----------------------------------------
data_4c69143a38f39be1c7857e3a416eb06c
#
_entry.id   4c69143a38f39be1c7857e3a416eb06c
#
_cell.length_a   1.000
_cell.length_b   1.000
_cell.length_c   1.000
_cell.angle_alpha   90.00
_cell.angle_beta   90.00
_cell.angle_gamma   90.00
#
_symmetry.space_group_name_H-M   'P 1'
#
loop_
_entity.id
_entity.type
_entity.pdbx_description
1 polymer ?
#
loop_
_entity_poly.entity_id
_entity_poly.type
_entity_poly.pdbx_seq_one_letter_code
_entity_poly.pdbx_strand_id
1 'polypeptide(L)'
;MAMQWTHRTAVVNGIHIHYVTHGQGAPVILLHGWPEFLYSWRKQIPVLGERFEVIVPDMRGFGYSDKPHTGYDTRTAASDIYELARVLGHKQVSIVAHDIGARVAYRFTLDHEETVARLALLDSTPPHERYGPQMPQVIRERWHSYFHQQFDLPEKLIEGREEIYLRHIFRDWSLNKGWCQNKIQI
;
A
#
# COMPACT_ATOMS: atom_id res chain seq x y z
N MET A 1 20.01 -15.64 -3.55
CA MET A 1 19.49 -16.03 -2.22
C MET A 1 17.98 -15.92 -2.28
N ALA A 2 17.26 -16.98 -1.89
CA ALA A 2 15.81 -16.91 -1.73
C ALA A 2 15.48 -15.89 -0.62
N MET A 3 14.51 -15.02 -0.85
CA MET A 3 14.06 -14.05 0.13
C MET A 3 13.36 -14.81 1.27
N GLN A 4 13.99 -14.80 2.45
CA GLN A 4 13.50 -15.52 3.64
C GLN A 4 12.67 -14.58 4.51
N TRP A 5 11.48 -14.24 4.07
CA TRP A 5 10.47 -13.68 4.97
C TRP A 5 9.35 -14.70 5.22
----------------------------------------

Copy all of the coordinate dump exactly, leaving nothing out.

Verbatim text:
data_4c69143a38f39be1c7857e3a416eb06c
#
_entry.id   4c69143a38f39be1c7857e3a416eb06c
#
_cell.length_a   1.000
_cell.length_b   1.000
_cell.length_c   1.000
_cell.angle_alpha   90.00
_cell.angle_beta   90.00
_cell.angle_gamma   90.00
#
_symmetry.space_group_name_H-M   'P 1'
#
loop_
_entity.id
_entity.type
_entity.pdbx_description
1 polymer ?
#
loop_
_entity_poly.entity_id
_entity_poly.type
_entity_poly.pdbx_seq_one_letter_code
_entity_poly.pdbx_strand_id
1 'polypeptide(L)'
;MAMQWTHRTAVVNGIHIHYVTHGQGAPVILLHGWPEFLYSWRKQIPVLGERFEVIVPDMRGFGYSDKPHTGYDTRTAASDIYELARVLGHKQVSIVAHDIGARVAYRFTLDHEETVARLALLDSTPPHERYGPQMPQVIRERWHSYFHQQFDLPEKLIEGREEIYLRHIFRDWSLNKGWCQNKIQI
;
A
#
# COMPACT_ATOMS: atom_id res chain seq x y z
N MET A 1 20.01 -15.64 -3.55
CA MET A 1 19.49 -16.03 -2.22
C MET A 1 17.98 -15.92 -2.28
N ALA A 2 17.26 -16.98 -1.89
CA ALA A 2 15.81 -16.91 -1.73
C ALA A 2 15.48 -15.89 -0.62
N MET A 3 14.51 -15.02 -0.85
CA MET A 3 14.06 -14.05 0.13
C MET A 3 13.36 -14.81 1.27
N GLN A 4 13.99 -14.80 2.45
CA GLN A 4 13.50 -15.52 3.64
C GLN A 4 12.67 -14.58 4.51
N TRP A 5 11.48 -14.24 4.07
CA TRP A 5 10.47 -13.68 4.97
C TRP A 5 9.35 -14.70 5.22